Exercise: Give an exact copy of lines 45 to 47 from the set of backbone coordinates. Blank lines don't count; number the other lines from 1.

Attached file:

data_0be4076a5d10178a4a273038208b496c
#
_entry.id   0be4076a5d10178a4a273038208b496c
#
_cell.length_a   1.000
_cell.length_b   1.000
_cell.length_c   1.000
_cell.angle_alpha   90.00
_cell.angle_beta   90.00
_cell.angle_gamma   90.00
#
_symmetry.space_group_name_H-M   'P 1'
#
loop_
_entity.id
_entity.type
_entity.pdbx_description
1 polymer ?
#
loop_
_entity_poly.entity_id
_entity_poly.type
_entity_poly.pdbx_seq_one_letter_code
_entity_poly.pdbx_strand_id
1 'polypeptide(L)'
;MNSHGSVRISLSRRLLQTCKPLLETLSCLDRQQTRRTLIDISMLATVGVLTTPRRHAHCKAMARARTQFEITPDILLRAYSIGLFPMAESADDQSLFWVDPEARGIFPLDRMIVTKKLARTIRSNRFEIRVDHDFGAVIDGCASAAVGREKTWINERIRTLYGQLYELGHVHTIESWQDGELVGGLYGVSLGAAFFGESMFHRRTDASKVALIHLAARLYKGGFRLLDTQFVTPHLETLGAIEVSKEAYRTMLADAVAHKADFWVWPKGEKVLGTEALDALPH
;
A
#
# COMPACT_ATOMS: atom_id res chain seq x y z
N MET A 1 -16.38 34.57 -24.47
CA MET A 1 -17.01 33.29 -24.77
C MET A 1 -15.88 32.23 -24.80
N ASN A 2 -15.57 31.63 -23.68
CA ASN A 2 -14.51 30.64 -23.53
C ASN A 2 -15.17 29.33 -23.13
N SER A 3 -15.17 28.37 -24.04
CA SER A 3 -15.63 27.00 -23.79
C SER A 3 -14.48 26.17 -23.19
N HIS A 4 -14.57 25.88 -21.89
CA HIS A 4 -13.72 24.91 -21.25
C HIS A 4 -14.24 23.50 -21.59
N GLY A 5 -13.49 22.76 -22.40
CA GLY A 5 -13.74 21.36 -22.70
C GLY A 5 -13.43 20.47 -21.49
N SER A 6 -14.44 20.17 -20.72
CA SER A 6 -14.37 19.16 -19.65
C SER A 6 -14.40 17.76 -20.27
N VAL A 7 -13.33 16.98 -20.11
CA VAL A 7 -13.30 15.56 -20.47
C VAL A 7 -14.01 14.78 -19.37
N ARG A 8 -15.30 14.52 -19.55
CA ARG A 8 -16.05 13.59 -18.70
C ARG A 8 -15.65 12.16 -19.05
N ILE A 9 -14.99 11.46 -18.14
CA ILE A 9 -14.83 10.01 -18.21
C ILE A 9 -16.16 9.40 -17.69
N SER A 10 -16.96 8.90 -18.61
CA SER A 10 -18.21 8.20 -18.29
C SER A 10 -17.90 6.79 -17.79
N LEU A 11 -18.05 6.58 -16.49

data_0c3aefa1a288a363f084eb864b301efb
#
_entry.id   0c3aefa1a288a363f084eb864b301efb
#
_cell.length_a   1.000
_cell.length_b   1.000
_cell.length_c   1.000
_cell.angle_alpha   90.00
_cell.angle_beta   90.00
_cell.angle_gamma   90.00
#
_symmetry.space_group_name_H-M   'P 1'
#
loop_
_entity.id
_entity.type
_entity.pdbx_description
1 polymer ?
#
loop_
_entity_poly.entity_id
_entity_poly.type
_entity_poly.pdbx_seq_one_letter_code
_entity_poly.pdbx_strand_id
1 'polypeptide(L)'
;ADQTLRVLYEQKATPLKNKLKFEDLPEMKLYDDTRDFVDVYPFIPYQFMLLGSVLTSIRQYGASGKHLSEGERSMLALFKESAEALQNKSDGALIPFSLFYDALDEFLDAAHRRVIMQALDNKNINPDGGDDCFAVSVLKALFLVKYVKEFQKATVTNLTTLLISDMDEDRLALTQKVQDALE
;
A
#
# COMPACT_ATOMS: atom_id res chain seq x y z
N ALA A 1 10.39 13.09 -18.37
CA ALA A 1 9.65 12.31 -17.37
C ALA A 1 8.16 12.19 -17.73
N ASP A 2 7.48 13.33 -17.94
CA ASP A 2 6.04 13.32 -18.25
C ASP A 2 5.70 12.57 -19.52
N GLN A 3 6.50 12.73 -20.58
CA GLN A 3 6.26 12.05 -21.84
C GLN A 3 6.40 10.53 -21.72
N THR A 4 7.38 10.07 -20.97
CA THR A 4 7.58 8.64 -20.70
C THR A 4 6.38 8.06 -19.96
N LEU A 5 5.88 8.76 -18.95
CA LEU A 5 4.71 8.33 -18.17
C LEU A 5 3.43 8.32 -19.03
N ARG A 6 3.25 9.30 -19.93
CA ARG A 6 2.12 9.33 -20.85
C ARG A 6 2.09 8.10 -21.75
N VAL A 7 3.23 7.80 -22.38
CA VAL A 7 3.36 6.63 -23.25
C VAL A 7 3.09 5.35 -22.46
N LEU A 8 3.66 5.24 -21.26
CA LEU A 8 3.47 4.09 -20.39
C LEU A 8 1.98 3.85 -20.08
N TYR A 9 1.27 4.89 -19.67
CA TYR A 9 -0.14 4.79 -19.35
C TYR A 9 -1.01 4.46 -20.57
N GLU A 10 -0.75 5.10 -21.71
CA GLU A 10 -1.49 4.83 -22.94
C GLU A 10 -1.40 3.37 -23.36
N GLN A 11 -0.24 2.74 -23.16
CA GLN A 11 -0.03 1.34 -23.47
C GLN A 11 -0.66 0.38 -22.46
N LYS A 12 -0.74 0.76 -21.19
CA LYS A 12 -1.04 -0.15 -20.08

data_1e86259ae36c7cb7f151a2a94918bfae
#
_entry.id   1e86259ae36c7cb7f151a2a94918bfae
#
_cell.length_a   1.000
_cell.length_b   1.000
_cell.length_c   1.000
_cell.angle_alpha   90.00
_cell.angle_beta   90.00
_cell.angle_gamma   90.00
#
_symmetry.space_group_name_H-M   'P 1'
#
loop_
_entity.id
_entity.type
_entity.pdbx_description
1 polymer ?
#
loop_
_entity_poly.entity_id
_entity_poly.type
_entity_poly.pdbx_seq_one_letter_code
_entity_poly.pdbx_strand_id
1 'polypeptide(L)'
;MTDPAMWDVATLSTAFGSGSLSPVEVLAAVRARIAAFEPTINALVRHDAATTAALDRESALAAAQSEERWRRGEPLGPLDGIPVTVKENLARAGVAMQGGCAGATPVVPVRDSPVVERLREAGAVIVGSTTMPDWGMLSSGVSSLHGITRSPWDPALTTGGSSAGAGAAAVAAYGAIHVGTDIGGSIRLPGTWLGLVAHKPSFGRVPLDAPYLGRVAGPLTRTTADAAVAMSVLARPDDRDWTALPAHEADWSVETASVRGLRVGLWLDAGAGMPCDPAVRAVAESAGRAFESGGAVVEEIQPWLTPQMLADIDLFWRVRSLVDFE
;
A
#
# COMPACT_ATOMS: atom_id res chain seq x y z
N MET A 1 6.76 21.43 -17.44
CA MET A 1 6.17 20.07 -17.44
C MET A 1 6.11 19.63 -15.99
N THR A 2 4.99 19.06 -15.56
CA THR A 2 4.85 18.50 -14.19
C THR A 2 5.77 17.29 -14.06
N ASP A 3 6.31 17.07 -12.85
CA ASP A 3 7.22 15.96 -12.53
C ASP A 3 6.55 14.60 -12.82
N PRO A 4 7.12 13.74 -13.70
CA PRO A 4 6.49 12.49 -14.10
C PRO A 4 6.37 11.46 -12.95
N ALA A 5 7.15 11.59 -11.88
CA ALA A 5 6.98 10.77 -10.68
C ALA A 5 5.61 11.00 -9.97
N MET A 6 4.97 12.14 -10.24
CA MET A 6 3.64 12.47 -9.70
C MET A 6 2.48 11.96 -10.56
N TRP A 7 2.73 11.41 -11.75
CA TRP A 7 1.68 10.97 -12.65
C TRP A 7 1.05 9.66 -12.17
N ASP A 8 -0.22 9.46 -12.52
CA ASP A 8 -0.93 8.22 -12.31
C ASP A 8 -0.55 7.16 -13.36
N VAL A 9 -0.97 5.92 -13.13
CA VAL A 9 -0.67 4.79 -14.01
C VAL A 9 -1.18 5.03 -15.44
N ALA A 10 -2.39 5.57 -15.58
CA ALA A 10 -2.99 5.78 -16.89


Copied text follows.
C GLY A 5 -13.43 20.47 -21.49
N SER A 6 -14.44 20.17 -20.72
CA SER A 6 -14.37 19.16 -19.65